Livondo wants court to bar DP from presidential race

Thursday, January 16th, 2020 00:00 |
Businessman Stanley Livondo.

Businessman Stanley Livondo yesterday filed a petition in court seeking to block a deputy president from vying for the presidency in subsequent general elections.

He argues that the DP serves two terms jointly with the president, thus cannot stand for nomination in a suit whose ruling could be significant to DP William Ruto’s 2022 presidential ambitions.  

 Livondo wants other members of the Executive—members of the Cabinet— from seeking to join the next national and county governments. He argues that the Executive power is exercised and shared by the President, DP and the Cabinet.

He wants the Attorney General to declare that when Articles 130 (1), 131 (1) (b) and 148 (6)(a) are read together, they mean that the president and his deputy cannot stand for nomination as presidential candidates.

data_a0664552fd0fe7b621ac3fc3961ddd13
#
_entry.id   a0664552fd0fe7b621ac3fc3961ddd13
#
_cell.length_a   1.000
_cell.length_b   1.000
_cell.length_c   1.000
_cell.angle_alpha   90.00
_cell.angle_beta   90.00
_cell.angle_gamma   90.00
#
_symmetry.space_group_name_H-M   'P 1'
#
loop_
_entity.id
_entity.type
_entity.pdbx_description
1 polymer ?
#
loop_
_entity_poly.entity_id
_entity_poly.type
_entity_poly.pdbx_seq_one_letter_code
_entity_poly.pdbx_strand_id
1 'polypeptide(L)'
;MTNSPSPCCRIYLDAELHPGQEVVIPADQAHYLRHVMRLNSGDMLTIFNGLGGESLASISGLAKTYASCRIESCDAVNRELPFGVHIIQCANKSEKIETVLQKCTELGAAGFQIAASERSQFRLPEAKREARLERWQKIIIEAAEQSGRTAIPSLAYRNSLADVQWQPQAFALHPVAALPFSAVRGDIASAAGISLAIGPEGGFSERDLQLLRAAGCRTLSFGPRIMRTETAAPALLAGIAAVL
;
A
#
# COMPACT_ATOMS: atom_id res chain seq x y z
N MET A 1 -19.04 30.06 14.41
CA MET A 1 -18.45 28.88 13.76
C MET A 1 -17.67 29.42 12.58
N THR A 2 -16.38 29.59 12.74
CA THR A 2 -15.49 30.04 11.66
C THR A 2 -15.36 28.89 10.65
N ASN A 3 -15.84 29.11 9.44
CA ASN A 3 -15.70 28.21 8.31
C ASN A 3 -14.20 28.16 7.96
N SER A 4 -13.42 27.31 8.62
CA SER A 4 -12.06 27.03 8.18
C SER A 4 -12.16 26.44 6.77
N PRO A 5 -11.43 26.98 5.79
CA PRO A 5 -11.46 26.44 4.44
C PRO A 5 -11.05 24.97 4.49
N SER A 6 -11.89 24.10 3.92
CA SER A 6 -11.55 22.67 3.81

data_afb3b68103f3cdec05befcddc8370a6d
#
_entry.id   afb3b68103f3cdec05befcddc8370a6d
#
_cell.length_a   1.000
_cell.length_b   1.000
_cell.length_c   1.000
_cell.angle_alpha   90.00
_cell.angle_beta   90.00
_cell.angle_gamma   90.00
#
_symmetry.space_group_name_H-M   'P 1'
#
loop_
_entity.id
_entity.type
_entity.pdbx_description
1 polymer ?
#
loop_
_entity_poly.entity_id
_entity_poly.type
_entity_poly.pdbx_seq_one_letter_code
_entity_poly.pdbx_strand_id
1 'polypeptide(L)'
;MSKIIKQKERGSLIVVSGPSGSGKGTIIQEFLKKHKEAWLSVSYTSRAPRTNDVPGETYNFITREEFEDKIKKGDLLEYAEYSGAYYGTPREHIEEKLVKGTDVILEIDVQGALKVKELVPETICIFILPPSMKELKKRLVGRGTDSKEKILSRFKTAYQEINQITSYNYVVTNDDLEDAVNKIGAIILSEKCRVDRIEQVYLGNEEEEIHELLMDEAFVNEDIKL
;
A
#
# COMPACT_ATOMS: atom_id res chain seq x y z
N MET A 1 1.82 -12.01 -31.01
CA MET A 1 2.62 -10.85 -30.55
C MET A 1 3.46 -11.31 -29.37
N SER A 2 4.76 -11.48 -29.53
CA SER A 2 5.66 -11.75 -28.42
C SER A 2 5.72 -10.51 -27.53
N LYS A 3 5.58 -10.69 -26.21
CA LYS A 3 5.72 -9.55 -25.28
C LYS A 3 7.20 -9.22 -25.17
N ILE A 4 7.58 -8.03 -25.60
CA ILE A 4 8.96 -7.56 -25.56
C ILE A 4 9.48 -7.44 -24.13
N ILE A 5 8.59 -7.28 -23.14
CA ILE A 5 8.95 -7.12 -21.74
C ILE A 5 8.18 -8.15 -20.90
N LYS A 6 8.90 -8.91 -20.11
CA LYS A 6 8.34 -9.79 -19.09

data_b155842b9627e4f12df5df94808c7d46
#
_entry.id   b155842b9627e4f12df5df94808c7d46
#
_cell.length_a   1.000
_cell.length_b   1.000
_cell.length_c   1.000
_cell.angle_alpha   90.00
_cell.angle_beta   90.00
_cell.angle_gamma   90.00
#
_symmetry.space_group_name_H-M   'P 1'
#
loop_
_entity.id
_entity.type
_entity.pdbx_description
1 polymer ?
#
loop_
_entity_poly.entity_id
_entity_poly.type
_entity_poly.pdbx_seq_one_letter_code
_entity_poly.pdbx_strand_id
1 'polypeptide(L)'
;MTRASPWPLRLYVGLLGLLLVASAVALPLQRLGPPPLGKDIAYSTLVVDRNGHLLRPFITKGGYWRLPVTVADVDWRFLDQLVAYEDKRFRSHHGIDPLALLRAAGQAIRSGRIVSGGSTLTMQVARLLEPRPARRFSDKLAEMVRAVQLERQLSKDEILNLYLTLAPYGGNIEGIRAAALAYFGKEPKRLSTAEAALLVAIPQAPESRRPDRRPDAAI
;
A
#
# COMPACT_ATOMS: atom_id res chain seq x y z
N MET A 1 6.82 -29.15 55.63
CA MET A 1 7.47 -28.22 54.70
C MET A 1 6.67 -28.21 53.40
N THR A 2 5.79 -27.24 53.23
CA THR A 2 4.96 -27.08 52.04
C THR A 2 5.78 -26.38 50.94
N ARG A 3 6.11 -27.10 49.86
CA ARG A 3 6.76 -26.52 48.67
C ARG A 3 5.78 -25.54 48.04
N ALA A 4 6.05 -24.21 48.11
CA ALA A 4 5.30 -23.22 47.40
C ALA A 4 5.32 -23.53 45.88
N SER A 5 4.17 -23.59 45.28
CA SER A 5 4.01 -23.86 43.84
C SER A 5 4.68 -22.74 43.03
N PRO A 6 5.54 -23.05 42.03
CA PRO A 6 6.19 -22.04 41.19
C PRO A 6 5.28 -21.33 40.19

“The petitioner brings this petition for an interpretation of the provisions… with regards to qualifications and disqualifications of persons intending to vie as a presidential candidate,” reads court papers.

“By virtue of Article 148(6) of the Constitution, a sitting Deputy President who has served two consecutive full terms should be barred from standing for nomination as a presidential candidate,” he adds.

Open interpretation

Through lawyer John Khaminwa, Livondo says the ruling will address the ambiguity in time given that  “the current Deputy President and other people among them members of the Cabinet have made it known that they intend to seek a nomination as a presidential candidate” in 2022.

Livondo contends that the absence of the definition of Executive authority or national executive in Article 260 of the Constitution allows open interpretation of the terms with a view to promoting the meaning and spirit of the Constitution.

Livondo avers that since the deputy president and cabinet secretaries do not have to go through nomination and are appointed by the president, they work together as a single unit and are, therefore, bound by the two-term constitutional limit.

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